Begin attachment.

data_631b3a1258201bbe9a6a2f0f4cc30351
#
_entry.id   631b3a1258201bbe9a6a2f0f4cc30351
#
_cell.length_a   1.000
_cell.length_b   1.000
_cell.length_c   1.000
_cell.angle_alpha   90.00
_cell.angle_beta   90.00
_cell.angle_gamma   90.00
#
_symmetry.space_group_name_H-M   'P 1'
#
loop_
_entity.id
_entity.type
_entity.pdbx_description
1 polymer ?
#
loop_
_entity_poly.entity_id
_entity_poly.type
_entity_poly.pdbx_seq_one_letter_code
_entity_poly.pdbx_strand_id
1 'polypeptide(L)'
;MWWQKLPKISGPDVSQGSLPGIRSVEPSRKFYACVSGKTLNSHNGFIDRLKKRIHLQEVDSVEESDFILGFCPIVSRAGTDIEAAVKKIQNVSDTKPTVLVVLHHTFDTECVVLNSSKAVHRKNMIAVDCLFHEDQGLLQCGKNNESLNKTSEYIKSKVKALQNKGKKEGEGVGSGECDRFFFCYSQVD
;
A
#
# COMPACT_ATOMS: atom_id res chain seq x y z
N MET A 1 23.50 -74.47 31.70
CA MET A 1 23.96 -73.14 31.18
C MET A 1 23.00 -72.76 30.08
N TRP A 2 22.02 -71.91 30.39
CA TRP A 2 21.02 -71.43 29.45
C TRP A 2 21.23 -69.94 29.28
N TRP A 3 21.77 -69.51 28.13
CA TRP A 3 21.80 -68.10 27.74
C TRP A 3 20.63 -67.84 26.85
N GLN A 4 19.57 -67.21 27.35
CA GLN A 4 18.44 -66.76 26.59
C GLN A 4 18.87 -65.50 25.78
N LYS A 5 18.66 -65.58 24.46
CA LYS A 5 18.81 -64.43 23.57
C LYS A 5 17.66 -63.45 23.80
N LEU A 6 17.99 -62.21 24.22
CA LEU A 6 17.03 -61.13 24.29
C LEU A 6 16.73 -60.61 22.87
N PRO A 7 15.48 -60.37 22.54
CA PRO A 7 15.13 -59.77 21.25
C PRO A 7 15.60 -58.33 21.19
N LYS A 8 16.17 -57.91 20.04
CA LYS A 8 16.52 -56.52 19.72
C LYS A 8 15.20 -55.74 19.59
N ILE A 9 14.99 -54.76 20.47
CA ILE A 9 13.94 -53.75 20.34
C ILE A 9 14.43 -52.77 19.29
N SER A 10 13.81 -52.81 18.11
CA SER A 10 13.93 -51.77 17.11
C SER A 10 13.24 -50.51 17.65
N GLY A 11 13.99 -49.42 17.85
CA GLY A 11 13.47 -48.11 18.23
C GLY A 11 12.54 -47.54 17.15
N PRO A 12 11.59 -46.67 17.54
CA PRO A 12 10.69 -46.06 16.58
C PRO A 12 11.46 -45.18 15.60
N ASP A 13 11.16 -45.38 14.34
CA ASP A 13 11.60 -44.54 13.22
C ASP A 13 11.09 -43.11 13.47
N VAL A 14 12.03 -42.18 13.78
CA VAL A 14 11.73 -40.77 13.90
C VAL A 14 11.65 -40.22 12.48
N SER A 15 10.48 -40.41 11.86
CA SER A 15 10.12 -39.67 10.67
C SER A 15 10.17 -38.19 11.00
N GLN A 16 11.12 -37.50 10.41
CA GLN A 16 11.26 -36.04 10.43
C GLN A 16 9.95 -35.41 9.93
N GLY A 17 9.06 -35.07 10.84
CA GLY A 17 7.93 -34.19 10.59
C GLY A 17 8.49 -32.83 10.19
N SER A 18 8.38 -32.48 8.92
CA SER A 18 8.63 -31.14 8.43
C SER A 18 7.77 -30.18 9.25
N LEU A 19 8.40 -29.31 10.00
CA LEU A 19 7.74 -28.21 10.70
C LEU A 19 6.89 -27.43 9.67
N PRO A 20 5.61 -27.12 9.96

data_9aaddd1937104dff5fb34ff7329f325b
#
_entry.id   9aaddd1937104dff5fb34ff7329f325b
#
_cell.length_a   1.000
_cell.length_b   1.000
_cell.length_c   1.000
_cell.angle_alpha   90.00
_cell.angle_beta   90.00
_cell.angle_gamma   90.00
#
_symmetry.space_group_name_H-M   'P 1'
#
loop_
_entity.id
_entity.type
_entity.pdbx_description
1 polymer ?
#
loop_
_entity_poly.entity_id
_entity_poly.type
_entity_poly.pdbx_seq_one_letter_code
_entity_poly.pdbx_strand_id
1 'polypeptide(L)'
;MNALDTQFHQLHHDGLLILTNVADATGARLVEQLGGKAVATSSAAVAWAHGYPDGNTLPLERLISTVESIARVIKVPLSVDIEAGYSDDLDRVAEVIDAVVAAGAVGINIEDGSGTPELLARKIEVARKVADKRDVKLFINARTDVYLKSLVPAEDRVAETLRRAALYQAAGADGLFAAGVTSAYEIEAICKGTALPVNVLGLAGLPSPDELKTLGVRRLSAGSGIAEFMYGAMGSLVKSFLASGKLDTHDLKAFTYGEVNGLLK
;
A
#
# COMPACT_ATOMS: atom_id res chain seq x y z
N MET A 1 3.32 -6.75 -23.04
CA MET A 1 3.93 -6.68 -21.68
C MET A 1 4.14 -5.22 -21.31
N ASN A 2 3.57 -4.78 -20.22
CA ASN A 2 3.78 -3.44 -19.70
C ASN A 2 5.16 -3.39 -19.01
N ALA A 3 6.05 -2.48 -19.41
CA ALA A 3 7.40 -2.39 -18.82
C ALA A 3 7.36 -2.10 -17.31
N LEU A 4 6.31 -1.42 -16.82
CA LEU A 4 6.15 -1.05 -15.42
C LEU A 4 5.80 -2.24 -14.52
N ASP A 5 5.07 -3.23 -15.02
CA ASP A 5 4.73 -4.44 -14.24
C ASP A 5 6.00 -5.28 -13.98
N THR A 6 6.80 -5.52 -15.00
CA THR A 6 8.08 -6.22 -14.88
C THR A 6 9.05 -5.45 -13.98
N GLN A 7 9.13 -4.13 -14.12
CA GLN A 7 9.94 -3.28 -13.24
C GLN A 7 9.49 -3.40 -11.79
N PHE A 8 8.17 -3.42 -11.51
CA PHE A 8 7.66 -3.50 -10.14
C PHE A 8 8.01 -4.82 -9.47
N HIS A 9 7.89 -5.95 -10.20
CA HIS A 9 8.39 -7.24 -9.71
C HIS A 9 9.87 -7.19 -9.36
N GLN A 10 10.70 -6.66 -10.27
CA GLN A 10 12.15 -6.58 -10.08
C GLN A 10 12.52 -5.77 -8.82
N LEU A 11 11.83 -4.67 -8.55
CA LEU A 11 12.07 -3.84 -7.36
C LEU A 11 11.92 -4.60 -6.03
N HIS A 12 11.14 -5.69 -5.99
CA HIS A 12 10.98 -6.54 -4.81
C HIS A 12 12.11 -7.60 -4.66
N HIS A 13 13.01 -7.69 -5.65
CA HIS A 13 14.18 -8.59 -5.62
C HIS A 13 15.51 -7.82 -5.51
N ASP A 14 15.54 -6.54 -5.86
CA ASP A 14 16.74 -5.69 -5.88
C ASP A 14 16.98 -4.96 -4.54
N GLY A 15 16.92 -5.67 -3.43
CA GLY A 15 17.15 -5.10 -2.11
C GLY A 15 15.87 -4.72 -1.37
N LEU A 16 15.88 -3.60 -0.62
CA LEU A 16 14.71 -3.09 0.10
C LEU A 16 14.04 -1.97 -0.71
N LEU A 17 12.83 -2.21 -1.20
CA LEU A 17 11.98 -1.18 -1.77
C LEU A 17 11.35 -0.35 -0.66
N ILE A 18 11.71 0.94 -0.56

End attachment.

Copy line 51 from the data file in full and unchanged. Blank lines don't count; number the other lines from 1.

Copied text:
C PRO A 7 15.60 -58.33 21.19